Temporomandibular joints (TMJ) connect the jawbone to the skull. Their main components are muscles, nerves, and bones. They let you move your jaw up and down, side to side so that you can talk, chew, and yawn.
TMJ disorders can affect head and neck region, ligaments (connective tissue that connects bones to other bones) teeth, cheeks, lips and salivary glands. Symptoms associated with TMJ disorders can include pain not only in the joint region but also in jaw, eyes, ears, nose and throat area.
- Severe tooth grinding/clenching, lip or fingernail biting, constant gum chewing
- Physical injuries,
- Bad posture,
- Extreme fatigue and tiredness in jaw muscles,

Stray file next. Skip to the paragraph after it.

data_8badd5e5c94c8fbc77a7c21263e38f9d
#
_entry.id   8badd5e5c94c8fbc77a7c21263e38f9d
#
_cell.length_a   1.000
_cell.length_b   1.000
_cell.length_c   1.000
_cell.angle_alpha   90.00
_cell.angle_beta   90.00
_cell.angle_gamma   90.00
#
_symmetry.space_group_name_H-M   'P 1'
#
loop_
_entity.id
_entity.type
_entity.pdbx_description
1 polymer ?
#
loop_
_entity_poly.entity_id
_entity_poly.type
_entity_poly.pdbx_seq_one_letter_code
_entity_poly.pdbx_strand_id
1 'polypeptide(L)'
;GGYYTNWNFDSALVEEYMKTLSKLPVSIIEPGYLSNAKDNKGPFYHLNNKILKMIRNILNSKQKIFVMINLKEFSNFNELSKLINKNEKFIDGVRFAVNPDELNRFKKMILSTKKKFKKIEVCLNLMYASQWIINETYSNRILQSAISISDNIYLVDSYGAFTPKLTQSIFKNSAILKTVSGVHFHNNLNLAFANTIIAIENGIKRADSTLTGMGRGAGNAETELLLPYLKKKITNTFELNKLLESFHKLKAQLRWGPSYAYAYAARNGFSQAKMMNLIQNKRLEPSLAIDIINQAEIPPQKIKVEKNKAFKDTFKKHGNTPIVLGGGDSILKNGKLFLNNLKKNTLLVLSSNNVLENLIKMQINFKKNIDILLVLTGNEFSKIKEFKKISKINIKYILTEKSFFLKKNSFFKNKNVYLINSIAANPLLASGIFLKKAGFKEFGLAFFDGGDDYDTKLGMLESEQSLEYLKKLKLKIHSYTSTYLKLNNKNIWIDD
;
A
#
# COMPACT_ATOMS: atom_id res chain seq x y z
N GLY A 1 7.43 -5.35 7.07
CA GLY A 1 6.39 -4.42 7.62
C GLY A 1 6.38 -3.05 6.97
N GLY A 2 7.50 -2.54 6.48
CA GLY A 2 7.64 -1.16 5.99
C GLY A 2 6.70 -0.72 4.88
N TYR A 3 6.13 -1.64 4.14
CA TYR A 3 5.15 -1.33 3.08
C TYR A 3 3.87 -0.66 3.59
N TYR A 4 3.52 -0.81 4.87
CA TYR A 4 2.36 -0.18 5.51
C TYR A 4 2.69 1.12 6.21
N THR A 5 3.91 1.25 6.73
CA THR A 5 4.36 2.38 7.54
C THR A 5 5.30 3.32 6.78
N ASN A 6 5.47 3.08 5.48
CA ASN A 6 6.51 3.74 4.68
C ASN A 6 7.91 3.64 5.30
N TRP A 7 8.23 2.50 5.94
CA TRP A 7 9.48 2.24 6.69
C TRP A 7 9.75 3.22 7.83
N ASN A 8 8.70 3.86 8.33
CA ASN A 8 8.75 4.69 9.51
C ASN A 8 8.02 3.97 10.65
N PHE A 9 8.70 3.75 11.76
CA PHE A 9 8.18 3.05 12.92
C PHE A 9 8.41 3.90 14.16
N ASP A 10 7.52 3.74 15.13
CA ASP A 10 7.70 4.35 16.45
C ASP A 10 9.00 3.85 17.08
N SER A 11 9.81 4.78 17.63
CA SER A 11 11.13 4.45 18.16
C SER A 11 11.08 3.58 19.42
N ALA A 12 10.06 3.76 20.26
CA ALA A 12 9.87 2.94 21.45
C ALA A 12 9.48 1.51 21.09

- Long-term dental treatments,
- Excessive opening of the mouth under general anaesthesia,
- One side masticatory movement with chewing gum,
- Systemic diseases,
- Psychological and psychiatric factors,
- Disharmony between tooth position and tooth/maxillary crowding.
- Pain in the jaw, face or neck caused by tooth grinding/clenching,
- Pain and pressure in one or both of the temporomandibular joints through the ears, neck, teeth, even nose and eyes,
- Ringing in the ears (tinnitus), dizziness and fatigue,
- Restricted movement in the jaw (making it difficult to chewing your food, and making you feel like your jaw is locked; clicking, grating and popping sounds when you move your jaw),
- Pain and discomfort when you yawn and/or chew,
- Improper alignment of the teeth and the jaw,
- Pain, fatigue, swelling on the temple area.
To treat your TMJ disorder, your dentists can create a customized treatment plan to meet your individual needs.